From hereon in, the journey is about making the stronger Gordon realise his full potential. He gains genuine control over his environment after first being set upon by and then taming the Antlions, and the subsequent assault on Nova Prospekt is a perfect introduction to his progression to leadership. Following Nova Prospect, Gordon builds upon this new status by becoming a leader of men rather than of beasts in the “Follow Freeman” chapter, and the empowerment continues to increase right through to the final assualt on the Citadel, during which he secures the nigh-godlike powers of the super-charged Gravity Gun and is allowed to physically manifest the dominace he has earned in a brutally visceral fashion. If you can tell us that the payback of hurling those helpless Combine around didn’t make you feel like the most righteous badass on the planet, then we rather suspect you have no soul. Ditto if Alyx’ “Do your worst” didn’t put you in the mood for taking on an army. Hey Ebert, who says games can’t be art?
The journey through Half-Life 2 is as much a personal and developmental one as it is one of space and time. The techniques Valve use to bind the player’s identity with Gordon’s throughout each of these carefully executed stimuli, coupled with the changing reactions of NPCs to reflect the player’s developing sense of stature and ability (We could write this amount again just on the effects of Gordon’s relationship with Alyx, particularly in reference to Episodes 1 and 2) are what makes Half-Life 2 such an unequalled involving experience.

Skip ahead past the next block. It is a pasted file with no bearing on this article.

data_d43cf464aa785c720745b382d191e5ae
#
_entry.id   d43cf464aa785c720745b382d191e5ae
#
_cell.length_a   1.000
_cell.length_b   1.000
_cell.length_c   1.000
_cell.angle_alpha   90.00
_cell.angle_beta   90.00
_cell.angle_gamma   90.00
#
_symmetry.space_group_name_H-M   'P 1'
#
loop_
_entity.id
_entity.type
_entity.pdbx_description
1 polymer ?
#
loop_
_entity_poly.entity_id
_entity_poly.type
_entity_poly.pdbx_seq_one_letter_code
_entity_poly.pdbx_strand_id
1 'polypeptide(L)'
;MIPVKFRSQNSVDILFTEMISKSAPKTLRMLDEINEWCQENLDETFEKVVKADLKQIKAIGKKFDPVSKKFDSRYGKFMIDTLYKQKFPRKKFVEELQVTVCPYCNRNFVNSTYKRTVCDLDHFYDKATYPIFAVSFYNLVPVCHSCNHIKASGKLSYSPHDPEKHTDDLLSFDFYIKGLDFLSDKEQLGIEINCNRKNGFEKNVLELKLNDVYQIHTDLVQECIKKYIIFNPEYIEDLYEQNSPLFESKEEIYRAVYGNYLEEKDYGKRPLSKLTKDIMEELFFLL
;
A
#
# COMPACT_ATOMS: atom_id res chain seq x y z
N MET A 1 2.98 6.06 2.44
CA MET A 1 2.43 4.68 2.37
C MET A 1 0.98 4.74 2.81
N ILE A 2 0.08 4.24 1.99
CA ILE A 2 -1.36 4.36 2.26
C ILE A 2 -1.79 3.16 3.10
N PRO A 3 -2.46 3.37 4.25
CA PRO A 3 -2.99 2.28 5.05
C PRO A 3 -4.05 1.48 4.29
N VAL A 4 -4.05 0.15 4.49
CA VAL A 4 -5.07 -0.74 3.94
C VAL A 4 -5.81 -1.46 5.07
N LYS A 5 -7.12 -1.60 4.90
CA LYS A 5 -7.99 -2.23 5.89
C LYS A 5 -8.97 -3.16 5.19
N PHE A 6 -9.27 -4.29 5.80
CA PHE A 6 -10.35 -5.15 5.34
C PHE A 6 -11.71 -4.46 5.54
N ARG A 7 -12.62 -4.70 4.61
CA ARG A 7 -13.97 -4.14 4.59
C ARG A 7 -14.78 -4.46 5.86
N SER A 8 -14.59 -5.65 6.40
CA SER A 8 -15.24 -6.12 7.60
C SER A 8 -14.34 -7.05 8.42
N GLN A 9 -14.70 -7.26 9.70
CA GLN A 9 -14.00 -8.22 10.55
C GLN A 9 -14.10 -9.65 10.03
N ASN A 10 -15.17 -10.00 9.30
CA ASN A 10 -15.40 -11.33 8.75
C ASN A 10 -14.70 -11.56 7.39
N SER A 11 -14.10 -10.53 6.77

It’s a great shame that we don’t see more developers brave enough to make full use of the immersion techniques afforded by the silent protagonist. In an era in which flash-bang cinematics and ‘charismatic’ anti-heroes are the norm, we might enjoy watching the odd well directed cut-scene or hearing the occasional amusing one-liner, but ultimately we are being divorced from truly feeling involved in the game. Only Link from the Legend Of Zelda series really stands out as even approaching being as ‘inhabitable’ as Gordon, but even so, the effect is nowhere well as well-realised due to the lack of emotional stimulus with which to construct an in-game personality in the Zelda games. Maybe with the next one we’ll see Nintendo learning from the potential glimpsed at times in Twilight Princess and building further in that direction. Until then though, Gordon Freeman will remain the ultimate example of “Less is more” in character design.